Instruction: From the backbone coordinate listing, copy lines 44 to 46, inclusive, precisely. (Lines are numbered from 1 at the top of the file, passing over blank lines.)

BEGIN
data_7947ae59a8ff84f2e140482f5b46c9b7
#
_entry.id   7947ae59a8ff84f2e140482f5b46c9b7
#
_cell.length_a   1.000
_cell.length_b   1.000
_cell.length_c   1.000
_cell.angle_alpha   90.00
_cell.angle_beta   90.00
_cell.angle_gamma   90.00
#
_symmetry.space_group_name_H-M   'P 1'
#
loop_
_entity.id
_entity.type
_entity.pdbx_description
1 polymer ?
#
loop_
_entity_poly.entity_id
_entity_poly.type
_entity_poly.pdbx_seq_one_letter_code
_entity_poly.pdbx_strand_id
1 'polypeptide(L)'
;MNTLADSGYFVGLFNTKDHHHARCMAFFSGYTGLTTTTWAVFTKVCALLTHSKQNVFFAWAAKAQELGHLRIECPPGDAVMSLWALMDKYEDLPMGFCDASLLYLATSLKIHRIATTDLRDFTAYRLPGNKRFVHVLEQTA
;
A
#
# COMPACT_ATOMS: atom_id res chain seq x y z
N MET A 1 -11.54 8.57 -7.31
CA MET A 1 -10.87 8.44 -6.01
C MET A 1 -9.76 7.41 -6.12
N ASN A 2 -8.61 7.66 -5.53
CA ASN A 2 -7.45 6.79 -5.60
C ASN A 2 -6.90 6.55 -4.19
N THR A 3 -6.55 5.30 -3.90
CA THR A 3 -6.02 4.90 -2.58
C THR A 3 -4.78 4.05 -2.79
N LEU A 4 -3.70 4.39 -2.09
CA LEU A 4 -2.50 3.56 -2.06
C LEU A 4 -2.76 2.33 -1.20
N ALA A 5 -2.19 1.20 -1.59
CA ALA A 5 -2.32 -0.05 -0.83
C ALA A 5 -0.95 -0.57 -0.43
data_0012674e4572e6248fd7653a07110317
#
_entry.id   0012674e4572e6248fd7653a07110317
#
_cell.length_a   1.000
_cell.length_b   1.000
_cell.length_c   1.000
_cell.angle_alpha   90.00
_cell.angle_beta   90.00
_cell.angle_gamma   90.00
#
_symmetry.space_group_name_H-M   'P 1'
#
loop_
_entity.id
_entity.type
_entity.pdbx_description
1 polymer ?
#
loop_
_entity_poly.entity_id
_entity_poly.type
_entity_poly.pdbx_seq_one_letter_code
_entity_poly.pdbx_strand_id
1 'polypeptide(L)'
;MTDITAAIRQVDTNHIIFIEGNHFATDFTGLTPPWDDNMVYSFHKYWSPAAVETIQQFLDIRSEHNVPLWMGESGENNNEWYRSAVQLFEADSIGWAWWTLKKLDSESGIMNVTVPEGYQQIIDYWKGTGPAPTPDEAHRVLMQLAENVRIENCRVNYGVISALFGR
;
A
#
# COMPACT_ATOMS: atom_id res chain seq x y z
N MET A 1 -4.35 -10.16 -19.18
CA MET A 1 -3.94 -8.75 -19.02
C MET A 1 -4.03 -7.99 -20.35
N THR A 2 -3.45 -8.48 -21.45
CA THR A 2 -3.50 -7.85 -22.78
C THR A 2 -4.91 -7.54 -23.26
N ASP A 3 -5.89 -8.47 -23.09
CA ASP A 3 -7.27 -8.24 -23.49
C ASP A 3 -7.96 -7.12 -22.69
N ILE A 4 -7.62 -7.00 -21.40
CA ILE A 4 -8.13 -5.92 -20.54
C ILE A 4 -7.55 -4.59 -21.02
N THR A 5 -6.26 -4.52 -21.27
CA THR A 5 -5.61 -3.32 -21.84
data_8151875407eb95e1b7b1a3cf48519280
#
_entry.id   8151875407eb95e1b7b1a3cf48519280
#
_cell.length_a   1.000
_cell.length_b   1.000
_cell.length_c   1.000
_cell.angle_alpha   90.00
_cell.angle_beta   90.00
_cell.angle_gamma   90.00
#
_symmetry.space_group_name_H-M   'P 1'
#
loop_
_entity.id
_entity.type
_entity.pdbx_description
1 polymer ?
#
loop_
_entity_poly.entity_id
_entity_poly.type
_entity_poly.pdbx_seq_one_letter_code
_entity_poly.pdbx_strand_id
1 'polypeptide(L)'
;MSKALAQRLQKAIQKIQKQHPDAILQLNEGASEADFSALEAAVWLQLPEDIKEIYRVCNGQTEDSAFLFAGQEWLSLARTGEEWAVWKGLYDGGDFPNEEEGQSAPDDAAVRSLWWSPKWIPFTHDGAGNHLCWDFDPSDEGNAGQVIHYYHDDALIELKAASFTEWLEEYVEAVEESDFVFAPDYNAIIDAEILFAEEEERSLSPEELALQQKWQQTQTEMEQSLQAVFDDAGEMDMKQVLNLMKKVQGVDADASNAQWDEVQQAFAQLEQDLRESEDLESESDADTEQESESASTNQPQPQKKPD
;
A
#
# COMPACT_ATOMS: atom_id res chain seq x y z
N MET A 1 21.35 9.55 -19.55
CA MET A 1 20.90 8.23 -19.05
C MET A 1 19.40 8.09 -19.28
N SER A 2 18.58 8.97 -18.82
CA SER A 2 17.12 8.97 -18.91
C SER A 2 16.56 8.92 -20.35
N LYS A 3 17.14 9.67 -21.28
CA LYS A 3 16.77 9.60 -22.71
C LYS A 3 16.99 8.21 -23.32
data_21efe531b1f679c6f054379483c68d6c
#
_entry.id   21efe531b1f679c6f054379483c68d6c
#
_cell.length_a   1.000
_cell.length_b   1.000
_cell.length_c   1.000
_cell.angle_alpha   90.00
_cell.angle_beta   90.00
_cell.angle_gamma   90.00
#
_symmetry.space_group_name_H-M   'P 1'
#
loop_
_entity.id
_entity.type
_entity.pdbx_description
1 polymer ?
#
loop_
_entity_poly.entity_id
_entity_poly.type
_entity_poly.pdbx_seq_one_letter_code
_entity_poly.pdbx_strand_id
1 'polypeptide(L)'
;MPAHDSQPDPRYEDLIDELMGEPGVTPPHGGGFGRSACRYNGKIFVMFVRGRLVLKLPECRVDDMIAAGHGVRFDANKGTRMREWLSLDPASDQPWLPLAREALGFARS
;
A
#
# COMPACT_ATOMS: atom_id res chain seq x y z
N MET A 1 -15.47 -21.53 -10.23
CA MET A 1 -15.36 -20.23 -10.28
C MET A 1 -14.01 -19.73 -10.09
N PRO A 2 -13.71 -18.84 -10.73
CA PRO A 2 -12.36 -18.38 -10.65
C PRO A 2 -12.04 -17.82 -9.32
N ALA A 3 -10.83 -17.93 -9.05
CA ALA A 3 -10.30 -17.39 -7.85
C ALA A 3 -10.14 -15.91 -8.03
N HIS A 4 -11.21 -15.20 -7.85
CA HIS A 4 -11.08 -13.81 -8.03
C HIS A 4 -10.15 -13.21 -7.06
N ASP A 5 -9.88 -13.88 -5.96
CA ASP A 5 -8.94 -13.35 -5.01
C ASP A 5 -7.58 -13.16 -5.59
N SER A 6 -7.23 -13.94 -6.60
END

CA ALA A 5 -2.32 -0.05 -0.83
C ALA A 5 -0.95 -0.57 -0.43
data_0012674e4572e6248fd7653a07110317